Social media can be a great way to engage new business prospects and keep existing clients or customers up-to-date on business news and incentives offered by your company.
However, many small business owners are overwhelmed by the amount of effort social media takes. Posting to Facebook®, Twitter®, LinkedIn™, Plurk™ and other social media outlets takes time, and time is money when operating on razor-thin margins.
Lots of business owners turn over this task to an assistant or intern, hoping for the best. Some hire freelancers or social media companies to oversee social media marketing.
So what do you do? In-house is low-cost, but also may be low priority when a lower tier employee is assigned the task, and outsources take money away from your bottom line.
Learn the Ropes
Reams of “how-to” content may be found on the Internet. Initiate a search of “social media tips” and “benefits of social media” to conduct a couple of hours of research to learn the basics and the language used by social media experts.
This way, you can discuss your business objectives with a staff member or freelance social media professional, and measure success as you define it. It may take a couple of hours, but it would be time well spent.
In-House or Outsource
With a fundamental understanding of what social media marketing is and how it works, you’re in a good position to determine how to use social media to expand and add value to your business.
There are pros and cons to keeping social media marketing in house, and outsourcing the task to professionals. Which option you select depends on your company resources, both human and financial.
Keep Social Media Marketing In-House
Recommended for companies that maintain marketing departments. Also recommended for small businesses that have a knowledgeable member of the company team who can handle social media activity without detracting from his or her other duties.
Just because you opt to keep these marketing efforts in house, don’t think you’re getting this service for free. The time it takes to prepare social media posts is an operational expense. Even so, it’s not an additional cash outlay if you use in-house staff to oversee daily social media posts.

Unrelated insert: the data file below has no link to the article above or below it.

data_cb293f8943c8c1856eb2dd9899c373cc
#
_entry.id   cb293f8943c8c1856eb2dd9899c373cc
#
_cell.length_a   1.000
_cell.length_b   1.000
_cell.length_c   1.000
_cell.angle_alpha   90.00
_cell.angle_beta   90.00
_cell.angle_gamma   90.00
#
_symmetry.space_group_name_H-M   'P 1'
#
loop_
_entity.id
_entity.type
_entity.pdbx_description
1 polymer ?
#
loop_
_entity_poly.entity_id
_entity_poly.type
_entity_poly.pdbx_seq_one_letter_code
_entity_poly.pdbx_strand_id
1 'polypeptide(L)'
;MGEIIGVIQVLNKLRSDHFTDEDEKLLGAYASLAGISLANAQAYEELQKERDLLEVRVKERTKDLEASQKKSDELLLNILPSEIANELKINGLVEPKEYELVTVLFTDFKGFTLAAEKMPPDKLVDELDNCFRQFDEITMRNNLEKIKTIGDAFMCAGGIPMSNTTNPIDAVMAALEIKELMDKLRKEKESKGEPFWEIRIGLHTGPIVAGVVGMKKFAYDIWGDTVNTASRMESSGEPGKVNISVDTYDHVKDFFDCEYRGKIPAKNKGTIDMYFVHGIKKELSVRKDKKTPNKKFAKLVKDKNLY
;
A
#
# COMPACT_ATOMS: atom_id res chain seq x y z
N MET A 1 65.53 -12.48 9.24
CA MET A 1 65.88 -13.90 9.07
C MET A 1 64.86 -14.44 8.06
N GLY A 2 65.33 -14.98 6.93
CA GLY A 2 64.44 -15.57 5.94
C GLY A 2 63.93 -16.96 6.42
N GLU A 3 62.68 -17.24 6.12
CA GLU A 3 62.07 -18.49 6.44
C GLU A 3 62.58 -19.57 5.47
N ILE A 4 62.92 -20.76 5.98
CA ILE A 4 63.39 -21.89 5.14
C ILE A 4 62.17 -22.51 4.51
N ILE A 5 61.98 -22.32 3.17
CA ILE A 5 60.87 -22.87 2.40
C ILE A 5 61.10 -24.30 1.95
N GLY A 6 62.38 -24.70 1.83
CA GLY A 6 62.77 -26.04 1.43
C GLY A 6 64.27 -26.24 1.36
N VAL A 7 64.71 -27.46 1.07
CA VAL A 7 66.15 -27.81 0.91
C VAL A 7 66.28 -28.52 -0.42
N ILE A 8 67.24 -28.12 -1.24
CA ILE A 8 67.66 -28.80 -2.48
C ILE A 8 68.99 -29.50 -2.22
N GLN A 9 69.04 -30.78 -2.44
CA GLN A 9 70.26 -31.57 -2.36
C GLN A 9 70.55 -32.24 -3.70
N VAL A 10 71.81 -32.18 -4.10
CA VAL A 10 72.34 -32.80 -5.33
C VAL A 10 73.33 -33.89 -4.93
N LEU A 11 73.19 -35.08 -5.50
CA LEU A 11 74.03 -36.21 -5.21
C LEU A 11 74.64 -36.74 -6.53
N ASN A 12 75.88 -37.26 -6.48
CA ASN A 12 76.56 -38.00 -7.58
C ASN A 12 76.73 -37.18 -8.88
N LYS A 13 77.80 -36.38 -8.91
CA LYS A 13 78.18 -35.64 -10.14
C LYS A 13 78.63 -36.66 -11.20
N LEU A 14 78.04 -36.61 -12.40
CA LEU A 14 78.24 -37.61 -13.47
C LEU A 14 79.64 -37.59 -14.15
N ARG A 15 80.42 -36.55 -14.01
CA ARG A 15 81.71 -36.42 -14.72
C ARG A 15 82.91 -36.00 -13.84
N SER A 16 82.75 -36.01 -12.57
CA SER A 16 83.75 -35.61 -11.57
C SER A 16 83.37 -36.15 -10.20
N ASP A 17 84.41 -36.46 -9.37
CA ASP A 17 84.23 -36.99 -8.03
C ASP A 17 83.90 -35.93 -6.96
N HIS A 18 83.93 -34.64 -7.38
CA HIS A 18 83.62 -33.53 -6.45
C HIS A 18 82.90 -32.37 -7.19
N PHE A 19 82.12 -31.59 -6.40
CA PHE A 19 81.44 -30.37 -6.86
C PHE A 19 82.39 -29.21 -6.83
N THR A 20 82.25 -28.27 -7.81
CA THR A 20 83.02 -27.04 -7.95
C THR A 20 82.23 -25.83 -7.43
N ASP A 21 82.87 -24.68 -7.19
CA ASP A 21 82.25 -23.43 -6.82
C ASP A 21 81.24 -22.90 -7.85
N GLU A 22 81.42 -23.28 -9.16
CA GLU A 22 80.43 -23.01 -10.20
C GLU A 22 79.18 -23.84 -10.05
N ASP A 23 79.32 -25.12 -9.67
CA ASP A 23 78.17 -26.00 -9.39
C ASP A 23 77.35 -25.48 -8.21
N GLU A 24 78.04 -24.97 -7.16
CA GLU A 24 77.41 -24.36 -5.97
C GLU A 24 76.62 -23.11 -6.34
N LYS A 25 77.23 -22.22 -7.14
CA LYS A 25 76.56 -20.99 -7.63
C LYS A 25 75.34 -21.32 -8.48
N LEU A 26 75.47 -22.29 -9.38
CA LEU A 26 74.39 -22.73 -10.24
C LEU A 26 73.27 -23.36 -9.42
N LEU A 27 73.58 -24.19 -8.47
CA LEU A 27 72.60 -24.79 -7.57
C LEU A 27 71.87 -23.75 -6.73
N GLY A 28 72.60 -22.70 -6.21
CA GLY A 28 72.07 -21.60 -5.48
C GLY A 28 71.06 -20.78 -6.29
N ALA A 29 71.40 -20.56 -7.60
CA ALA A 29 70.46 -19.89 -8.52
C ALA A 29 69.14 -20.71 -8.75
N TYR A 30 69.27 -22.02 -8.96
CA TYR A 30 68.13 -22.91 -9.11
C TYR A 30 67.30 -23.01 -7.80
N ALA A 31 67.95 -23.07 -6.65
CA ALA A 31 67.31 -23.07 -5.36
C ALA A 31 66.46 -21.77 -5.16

By keeping social media marketing in house, you and your social media staff members can maintain control over what information gets posted, where it’s posted, and when it’s posted.
Because social media efforts are conducted in house, you can publish the latest on Twitter, LinkedIn and other high-profile social sites. You’re there faster when social media marketing is conducted in house. Post what happened that morning if your followers would find it interesting.
Outsource Social Media Marketing
It’s important to learn the basics of social media marketing so you can clearly define your company objectives to an outsourced, Internet marketing agency or a freelancer who takes over the duties.
The advantages of outsourcing are straightforward. Most importantly, when you hire an agency, you may hire professionals whose only business is online marketing, with a strong emphasis on social media sites.
Using an outsource, you pay only for services rendered. You don’t pay for sick days, two weeks vacation, health care and other benefits that add to the cost of maintaining a staff member to manage social media campaigns.
These outsources should be up-to-date on the latest tactics, terms of service for each social media outlet, and how to integrate online marketing channels to create synergies that lead to increased business growth.
Outsourcing provides an individual or team dedicated to social media and to your company’s expanding success. It’s not a part-time activity of an in-house staff member, who may be overwhelmed with other work activity.
As the business owner, you can monitor costs and results to determine if your outsource is worth what you pay them. It may take 60 or 90 days, so avoid signing any long-term contracts until you’re sure you see value added through the efforts of your social media outsource.
Weigh the pros and cons of both in-house and outsourcing for social media activity. Then, get social with prospects, leads and existing clients.
The information contained herein may not represent the views and opinions of Nevada State Bank or its affiliates. It is presented for general informational purposes only and does not constitute tax, legal or business advice.